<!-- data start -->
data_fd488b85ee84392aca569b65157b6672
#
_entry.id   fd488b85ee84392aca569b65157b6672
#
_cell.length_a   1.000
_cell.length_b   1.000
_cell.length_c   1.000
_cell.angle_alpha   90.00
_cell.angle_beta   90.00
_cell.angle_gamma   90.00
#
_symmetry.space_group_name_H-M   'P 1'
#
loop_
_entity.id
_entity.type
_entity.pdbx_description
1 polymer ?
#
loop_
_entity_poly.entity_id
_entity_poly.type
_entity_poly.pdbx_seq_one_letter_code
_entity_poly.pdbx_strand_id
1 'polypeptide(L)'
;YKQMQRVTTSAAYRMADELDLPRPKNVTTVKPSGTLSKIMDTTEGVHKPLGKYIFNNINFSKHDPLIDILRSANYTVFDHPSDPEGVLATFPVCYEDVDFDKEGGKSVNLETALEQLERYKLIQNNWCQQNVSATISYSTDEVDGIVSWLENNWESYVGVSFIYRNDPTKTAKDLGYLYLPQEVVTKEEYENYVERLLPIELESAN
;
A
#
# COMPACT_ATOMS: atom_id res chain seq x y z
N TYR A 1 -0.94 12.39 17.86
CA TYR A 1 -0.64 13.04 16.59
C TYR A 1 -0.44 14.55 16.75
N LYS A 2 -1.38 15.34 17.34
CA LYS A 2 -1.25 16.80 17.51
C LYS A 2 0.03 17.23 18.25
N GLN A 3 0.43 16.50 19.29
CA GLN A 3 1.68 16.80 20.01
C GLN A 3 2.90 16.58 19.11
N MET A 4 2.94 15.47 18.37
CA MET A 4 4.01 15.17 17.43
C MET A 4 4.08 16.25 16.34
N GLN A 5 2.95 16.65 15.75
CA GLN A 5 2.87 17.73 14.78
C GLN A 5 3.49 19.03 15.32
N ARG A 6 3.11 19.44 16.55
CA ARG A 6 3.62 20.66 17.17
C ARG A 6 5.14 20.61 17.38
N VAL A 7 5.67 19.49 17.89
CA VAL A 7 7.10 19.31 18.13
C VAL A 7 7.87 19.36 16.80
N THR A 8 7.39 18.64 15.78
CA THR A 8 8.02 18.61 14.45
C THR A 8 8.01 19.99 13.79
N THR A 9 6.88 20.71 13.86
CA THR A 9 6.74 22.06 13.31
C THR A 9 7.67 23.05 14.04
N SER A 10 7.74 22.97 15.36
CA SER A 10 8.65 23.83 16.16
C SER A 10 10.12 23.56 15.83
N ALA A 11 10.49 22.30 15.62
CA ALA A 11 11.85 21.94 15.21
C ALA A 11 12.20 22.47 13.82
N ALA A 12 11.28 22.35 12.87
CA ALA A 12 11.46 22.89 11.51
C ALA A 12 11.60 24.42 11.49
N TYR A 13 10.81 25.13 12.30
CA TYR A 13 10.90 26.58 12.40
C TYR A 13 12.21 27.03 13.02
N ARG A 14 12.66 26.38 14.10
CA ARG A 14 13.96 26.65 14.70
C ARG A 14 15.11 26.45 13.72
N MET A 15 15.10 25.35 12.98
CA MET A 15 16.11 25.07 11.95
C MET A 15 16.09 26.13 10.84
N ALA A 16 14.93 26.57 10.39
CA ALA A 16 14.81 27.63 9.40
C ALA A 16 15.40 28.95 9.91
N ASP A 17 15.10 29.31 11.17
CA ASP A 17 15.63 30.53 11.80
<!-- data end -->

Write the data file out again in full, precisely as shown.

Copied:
data_fd488b85ee84392aca569b65157b6672
#
_entry.id   fd488b85ee84392aca569b65157b6672
#
_cell.length_a   1.000
_cell.length_b   1.000
_cell.length_c   1.000
_cell.angle_alpha   90.00
_cell.angle_beta   90.00
_cell.angle_gamma   90.00
#
_symmetry.space_group_name_H-M   'P 1'
#
loop_
_entity.id
_entity.type
_entity.pdbx_description
1 polymer ?
#
loop_
_entity_poly.entity_id
_entity_poly.type
_entity_poly.pdbx_seq_one_letter_code
_entity_poly.pdbx_strand_id
1 'polypeptide(L)'
;YKQMQRVTTSAAYRMADELDLPRPKNVTTVKPSGTLSKIMDTTEGVHKPLGKYIFNNINFSKHDPLIDILRSANYTVFDHPSDPEGVLATFPVCYEDVDFDKEGGKSVNLETALEQLERYKLIQNNWCQQNVSATISYSTDEVDGIVSWLENNWESYVGVSFIYRNDPTKTAKDLGYLYLPQEVVTKEEYENYVERLLPIELESAN
;
A
#
# COMPACT_ATOMS: atom_id res chain seq x y z
N TYR A 1 -0.94 12.39 17.86
CA TYR A 1 -0.64 13.04 16.59
C TYR A 1 -0.44 14.55 16.75
N LYS A 2 -1.38 15.34 17.34
CA LYS A 2 -1.25 16.80 17.51
C LYS A 2 0.03 17.23 18.25
N GLN A 3 0.43 16.50 19.29
CA GLN A 3 1.68 16.80 20.01
C GLN A 3 2.90 16.58 19.11
N MET A 4 2.94 15.47 18.37
CA MET A 4 4.01 15.17 17.43
C MET A 4 4.08 16.25 16.34
N GLN A 5 2.95 16.65 15.75
CA GLN A 5 2.87 17.73 14.78
C GLN A 5 3.49 19.03 15.32
N ARG A 6 3.11 19.44 16.55
CA ARG A 6 3.62 20.66 17.17
C ARG A 6 5.14 20.61 17.38
N VAL A 7 5.67 19.49 17.89
CA VAL A 7 7.10 19.31 18.13
C VAL A 7 7.87 19.36 16.80
N THR A 8 7.39 18.64 15.78
CA THR A 8 8.02 18.61 14.45
C THR A 8 8.01 19.99 13.79
N THR A 9 6.88 20.71 13.86
CA THR A 9 6.74 22.06 13.31
C THR A 9 7.67 23.05 14.04
N SER A 10 7.74 22.97 15.36
CA SER A 10 8.65 23.83 16.16
C SER A 10 10.12 23.56 15.83
N ALA A 11 10.49 22.30 15.62
CA ALA A 11 11.85 21.94 15.21
C ALA A 11 12.20 22.47 13.82
N ALA A 12 11.28 22.35 12.87
CA ALA A 12 11.46 22.89 11.51
C ALA A 12 11.60 24.42 11.49
N TYR A 13 10.81 25.13 12.30
CA TYR A 13 10.90 26.58 12.40
C TYR A 13 12.21 27.03 13.02
N ARG A 14 12.66 26.38 14.10
CA ARG A 14 13.96 26.65 14.70
C ARG A 14 15.11 26.45 13.72
N MET A 15 15.10 25.35 12.98
CA MET A 15 16.11 25.07 11.95
C MET A 15 16.09 26.13 10.84
N ALA A 16 14.93 26.57 10.39
CA ALA A 16 14.81 27.63 9.40
C ALA A 16 15.40 28.95 9.91
N ASP A 17 15.10 29.31 11.17
CA ASP A 17 15.63 30.53 11.80